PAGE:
Chemical interaction of closely located reactive particles in gas flow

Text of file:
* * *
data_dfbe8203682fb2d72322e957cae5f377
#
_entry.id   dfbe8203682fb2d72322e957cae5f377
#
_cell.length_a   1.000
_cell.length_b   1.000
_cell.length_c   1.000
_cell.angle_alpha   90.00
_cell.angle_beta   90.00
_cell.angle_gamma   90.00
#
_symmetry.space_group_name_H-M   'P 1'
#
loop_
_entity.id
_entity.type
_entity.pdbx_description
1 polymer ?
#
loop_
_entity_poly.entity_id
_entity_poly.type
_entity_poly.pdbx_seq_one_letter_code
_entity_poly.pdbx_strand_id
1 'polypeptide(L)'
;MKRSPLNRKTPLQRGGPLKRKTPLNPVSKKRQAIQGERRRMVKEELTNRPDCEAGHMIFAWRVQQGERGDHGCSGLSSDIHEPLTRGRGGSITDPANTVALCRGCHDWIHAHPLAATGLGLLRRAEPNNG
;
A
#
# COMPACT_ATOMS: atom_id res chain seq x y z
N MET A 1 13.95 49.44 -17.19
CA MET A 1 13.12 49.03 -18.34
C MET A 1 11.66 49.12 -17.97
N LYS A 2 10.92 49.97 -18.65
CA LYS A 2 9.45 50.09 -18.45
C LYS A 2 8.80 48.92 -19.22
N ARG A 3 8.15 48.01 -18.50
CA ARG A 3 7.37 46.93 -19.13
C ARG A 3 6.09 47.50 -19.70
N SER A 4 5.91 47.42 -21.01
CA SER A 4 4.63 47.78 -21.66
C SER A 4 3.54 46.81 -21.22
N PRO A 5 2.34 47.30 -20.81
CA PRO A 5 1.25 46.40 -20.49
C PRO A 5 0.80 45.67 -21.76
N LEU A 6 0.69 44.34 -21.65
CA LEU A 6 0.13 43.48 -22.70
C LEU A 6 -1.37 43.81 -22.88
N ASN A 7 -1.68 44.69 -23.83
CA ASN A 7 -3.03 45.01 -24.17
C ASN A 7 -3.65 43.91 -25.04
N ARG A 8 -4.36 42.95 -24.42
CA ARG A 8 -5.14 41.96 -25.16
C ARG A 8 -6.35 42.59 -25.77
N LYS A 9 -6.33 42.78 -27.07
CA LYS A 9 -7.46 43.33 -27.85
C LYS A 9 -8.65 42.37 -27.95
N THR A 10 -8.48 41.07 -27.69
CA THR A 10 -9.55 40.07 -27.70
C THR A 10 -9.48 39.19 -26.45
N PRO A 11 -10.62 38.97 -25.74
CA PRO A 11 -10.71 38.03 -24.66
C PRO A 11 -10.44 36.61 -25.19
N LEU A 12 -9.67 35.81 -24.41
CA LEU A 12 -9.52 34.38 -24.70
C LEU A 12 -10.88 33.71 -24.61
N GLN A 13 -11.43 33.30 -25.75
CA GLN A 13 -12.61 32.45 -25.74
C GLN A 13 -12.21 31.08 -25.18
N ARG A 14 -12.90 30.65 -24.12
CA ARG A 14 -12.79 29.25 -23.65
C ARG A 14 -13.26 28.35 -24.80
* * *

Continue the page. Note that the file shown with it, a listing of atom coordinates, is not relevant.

During the initial stage of biomass combustion and gasification (so-called devolatilization), biomass particles exchange mass and heat at the surface with surrounding environment; receiving heat from hot gas flow while releasing gas. Recent experimental efforts discovered that both interphase transport phenomena and chemical reactions are affected by the interaction between neighbour particles. This project will try to elucidate this effect of chemical interaction among pulverised biomass particles by detailed numerical investigation. While many numerical studies exist for particle-laden flow at non-reacting, isothermal conditions, only few studies have investigated the particle interactions including heat transfer and chemical reactions. The major part of this project will focus on the construction of a high-resolution numerical platform of closely located reactive particles (distance: less than 10 times particle diameters) on fluid dynamic simulation. To make the problem simple, the parameter range will be limited to Re_p<20, d_p<1 mm, and T_g=900-1900 K. The study will be carried out with resolved particle direct numerical simulation (RP-DNS) in OpenFOAM platform. This project is supported by Swedish Research Council in the same project title during 2016-2019. Project has three phases between 2016-2020. In the first phase, which was partially initiated by SNIC 2016/3-77, the effect of chemical reactions on particle-gas interaction is being investigated with single particle in gas flow. The effect of chemical reactions is imposed in the form of Stefan flow (outgoing mass flow of gas at the particle surface). Specifically, the effect of Stefan flow on the boundary layer is being investigated as a comparison with non-reacting flow conditions. The goal of this phase is to propose the modified correlation for heat, mass, and momentum transport (i.e. Nusselt number, Sherwood number, and drag coefficient) that account for the effect of Stefan flow. This phase is expected to continue throughout 2017. In the second phase, the numerical platform will be improved to account for more realistic situations in biomass gasification. More specifically, the model will include temperature driven gas-solid reactions (pyrolysis, char gasification and combustion), intra-particle heat and mass transfer, and array of several particles in the computational domain. In this stage, it is expected to gain insight about how the particles interaction with respect to flow field surrounding them affects the progress of chemical reactions. This phase is expected to progress in 2018 and early 2019. The last phase will introduce reduced kinetic scheme of gas phase reactions including the formation of soot. At this stage, further information about the chemical interaction of closely located particles, including the interaction via chemical reactions in gas phase, will be elaborated. This phase ie expected to progress in 2019-2020.